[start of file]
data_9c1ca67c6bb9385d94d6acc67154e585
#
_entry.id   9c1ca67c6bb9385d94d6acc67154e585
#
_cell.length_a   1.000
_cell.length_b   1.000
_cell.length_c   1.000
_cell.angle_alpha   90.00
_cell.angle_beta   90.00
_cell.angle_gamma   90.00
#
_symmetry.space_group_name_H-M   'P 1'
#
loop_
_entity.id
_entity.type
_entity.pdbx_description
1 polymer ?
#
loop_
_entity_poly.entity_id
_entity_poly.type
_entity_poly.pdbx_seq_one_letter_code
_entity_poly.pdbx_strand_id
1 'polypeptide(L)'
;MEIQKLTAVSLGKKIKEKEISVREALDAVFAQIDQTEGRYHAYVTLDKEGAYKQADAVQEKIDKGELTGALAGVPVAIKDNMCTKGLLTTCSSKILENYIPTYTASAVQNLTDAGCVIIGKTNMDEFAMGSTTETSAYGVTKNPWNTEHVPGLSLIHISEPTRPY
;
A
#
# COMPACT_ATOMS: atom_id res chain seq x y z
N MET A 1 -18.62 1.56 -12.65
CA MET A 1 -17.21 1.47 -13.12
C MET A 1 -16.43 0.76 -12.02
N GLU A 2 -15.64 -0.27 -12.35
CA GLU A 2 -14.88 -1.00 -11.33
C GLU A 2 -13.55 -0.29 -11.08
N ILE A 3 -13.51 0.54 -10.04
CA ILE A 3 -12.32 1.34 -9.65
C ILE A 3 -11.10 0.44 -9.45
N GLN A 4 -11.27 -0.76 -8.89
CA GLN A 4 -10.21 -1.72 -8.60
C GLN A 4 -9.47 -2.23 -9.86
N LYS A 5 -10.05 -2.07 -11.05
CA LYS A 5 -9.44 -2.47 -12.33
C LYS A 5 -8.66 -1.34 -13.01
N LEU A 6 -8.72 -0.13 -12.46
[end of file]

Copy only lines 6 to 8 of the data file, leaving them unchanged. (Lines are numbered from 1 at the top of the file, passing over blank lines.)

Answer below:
_cell.length_b   1.000
_cell.length_c   1.000
_cell.angle_alpha   90.00